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In 2021 St. Pete will choose the leaders that will shape the direction of St. Petersburg for the 2020s – and the whole century. We face many critical issues as a city, chief among them thoughtful redevelopment, affordability and equity. It is not enough to say we care: We need leaders who are open to new, innovative and unexpected solutions to the longstanding challenges we face.
But as administration moves with haste to buy a legacy at any price, we run the risk of making commitments that are costly and unwise. Nowhere is this more true than with our Municipal Services Center, the downtown home of many of our civil servants. The building has been in poor condition for years and needs millions of dollars in upgrades. It is not a suitable headquarters for our dedicated civil servants, and breaks up the cohesiveness of our thriving Central Avenue.
However, rather than address this in a timely fashion, administration is now moving to box in the next mayor with a generous deal for a like-for-like downtown replacement. The current building – and the land it sits on – will be sold for just $12.5 million, many millions below market value, which will go straight back to the developer (along with millions more) on the construction of a new property just a few blocks away.
In an era where remote work for most civil servants is and should be here to stay, this doesn’t just defy common sense – it defies a better and more equitable solution. That solution is staring us in the face: A relocation to Tangerine Plaza.
Located right in the heart of our Midtown community, Tangerine Plaza is a large shopping center already owned by the city, representing nearly 50,000 usable square feet. For years, administration has tried and failed to attract a grocery store to serve as an anchor tenant, all the while spending hundreds of thousands on upkeep for a property no one uses.
My proposal is simple. As have governments in Tampa, Miami, and Washington, D.C., we can relocate many of our civil servants to a renovated, already existing property. For St. Pete, this can be Tangerine Plaza.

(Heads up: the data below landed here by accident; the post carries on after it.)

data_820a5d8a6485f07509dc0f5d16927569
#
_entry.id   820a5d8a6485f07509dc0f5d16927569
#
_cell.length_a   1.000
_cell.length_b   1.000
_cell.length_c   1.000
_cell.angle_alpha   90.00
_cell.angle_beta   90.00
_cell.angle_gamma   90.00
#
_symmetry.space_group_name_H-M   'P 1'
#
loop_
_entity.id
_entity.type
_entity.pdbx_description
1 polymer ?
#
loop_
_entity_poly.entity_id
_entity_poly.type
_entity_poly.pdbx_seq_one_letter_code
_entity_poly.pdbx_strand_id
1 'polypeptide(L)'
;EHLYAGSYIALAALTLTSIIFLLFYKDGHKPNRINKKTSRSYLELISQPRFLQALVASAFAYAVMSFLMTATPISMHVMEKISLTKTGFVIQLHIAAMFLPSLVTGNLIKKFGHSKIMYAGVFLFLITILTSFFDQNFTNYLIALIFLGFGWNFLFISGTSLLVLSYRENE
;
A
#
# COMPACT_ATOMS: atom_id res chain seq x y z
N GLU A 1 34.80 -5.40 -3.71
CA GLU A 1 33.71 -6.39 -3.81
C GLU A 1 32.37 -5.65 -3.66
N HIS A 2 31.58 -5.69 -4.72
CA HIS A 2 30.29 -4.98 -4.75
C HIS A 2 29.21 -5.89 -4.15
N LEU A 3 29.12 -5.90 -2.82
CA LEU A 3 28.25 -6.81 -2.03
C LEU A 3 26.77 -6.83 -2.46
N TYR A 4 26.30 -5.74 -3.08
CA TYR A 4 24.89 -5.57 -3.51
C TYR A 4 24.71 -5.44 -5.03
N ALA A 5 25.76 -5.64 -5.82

Much of the space in our current Municipal building is unused, or unusable for our needs. And as many city employees can continue to work remotely during all or part of the week, we can stage them in a property with a much smaller footprint than an office building downtown.
The numbers make sense, and it will save our citizen taxpayers a fortune. We’ll be able to sell the existing Municipal Services Center for a fair market value without having to pay many millions for a brand new replacement.
I further propose taking some of the proceeds from this sale and putting them into a community development trust specifically dedicated to small business in underserved communities, including and especially Midtown.
To support our historically underserved communities, we will create a pool of resources to fund new, local, minority-owned businesses in Midtown. Additionally, we will bring a new pool of consumers in the form of city workers and municipal customers into the community, spurring the development of those businesses. We will stop paying to maintain a large empty commercial space and spark the return of grocery stores to the Midtown food desert via a free market solution, rather than expensive and ineffective subsidies.
At a time when property values are at an all time high and affordability is at an all time low, we can’t have perfectly good properties in our vibrant neighborhoods remain empty and unused at public expense. The choice between either supporting our communities or encouraging business growth is a false one: We can achieve both if we devote resources where they will do the most good. Tangerine Plaza will be just the beginning, and that’s why it will be my first priority as St. Petersburg’s Mayor.
Robert Blackmon has been a member of St. Petersburg City Council since November 2019. Last month he announced his candidacy for mayor, in the race to succeed Rick Kriseman, who is term-limited and will leave office in January 2022 after eight years.